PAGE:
Samsung may present its new TecTiles near-field communications (NFC) stickers-and-app combo as a campaign for consumers to do more with their phones, but in the long run, Samsung hopes for much more.
The electronics-maker told CNET that TecTiles should ultimately help serve Samsung its slice of the mobile payments pie. Its TecTiles app lets you program an NFC sticker to do various things when you tap a compatible phone to it, like turn on or off certain phone settings, or check in to a location on your social networks.
Yet, NFC, a technology that uses short-range communication similar to Bluetooth, has yet to go mainstream in any capacity.
Part of the problem, according to Samsung, is that ordinary people are unused to physically using their phone to do things. Consumers know how to swipe cards and punch numbers, not to press a phone onto a terminal and authorize payment through an app.
Once upon a time Google Wallet stood as the best chance for NFC to take off, with Samsung providing the first phone to receive the app capabilities. Yet, Google Wallet's development stalled thanks to a Verizon push-back that kept the app off of the Samsung Galaxy Nexus, and by narrow requirements for using the app with a single bank and credit-card combination.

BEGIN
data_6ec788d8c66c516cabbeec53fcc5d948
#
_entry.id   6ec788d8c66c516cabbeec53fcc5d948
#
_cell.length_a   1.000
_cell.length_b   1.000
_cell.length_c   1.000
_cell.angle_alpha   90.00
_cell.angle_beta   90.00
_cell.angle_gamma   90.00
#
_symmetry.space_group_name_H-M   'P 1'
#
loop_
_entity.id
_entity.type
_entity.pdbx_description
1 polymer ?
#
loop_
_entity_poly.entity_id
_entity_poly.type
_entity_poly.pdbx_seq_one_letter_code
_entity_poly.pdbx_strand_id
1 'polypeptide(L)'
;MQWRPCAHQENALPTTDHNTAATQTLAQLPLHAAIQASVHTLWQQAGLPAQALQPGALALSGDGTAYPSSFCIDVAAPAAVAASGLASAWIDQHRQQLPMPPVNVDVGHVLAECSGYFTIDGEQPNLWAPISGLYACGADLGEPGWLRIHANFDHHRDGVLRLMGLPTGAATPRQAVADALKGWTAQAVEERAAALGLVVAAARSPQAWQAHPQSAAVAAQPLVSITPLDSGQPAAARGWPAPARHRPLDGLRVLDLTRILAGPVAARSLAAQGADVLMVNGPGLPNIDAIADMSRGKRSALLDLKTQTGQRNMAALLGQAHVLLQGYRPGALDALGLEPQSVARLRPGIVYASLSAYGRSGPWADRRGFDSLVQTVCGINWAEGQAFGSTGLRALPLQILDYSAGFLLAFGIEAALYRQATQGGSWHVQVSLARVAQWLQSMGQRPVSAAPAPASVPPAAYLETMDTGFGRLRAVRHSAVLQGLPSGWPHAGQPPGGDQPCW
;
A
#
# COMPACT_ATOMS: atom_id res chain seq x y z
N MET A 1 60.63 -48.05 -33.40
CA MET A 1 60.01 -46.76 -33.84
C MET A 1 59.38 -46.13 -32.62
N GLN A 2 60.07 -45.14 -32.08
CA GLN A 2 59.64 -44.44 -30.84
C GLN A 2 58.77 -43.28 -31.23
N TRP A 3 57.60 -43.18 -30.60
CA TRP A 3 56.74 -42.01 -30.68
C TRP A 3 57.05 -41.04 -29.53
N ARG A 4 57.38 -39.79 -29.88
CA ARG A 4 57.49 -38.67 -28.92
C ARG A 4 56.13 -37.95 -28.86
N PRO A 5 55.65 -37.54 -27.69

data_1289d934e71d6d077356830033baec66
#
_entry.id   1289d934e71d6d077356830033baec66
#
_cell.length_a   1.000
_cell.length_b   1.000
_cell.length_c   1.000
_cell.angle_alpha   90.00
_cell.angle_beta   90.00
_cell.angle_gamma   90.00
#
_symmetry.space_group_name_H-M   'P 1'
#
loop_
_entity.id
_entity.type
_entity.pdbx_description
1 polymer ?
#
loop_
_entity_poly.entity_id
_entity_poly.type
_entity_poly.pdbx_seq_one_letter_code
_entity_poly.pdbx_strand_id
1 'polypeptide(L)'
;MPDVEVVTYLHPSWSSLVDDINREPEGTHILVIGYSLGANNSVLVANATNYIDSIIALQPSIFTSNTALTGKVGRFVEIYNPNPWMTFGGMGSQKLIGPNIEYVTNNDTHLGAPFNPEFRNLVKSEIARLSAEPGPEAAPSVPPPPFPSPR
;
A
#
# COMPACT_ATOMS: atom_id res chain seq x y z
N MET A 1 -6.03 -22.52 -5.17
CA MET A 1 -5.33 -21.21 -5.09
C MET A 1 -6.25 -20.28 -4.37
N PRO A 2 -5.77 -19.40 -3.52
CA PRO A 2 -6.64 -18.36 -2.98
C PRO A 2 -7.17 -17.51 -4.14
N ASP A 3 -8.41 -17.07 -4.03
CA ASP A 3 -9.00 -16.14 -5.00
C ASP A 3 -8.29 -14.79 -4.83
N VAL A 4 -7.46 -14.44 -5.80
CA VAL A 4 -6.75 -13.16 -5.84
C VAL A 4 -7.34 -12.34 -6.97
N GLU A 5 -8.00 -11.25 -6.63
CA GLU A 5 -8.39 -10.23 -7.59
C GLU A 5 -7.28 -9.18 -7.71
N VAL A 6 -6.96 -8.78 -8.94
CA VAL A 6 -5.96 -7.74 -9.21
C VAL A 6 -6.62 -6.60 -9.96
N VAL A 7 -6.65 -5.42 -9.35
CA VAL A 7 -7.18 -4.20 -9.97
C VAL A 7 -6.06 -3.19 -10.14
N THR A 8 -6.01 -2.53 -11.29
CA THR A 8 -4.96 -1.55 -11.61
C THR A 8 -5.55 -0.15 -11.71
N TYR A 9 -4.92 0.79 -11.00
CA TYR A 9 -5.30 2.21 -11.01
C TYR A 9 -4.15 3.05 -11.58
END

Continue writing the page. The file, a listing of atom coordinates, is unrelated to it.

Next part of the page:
In addition, not many businesses accept Google Wallet, as CNET editors Brian Bennett and Roger Cheng discovered when they took Google Wallet on a test drive through Manhattan. They almost didn't make it out of a cab when the app stuttered.
Just this week, another report suggested that Sprint is working on a Google Wallet alternative.
It's no wonder, then, that Samsung thinks that NFC needs some positive press, and is furthermore tasking itself with making NFC lovable in ways that aren't related to payments. Once people feel comfortable with TecTiles, Samsung reasons, then using the technology to buy stuff is a logical next step, rather than a scary leap.
To that end, TecTiles can be seen as a social experiment, a warmup act before the main usage takes the stage.
Samsung's thinking seems to line up with others in the payment space, like American Express, which estimates a 4- to 6-year tipping point before mobile payments take off with gusto.
When NFC buying does succeed, Samsung wants to make sure that it's one of the movement's key players. And if that fails, well, at least Samsung will be able to make a few bucks or win a few hearts in the process.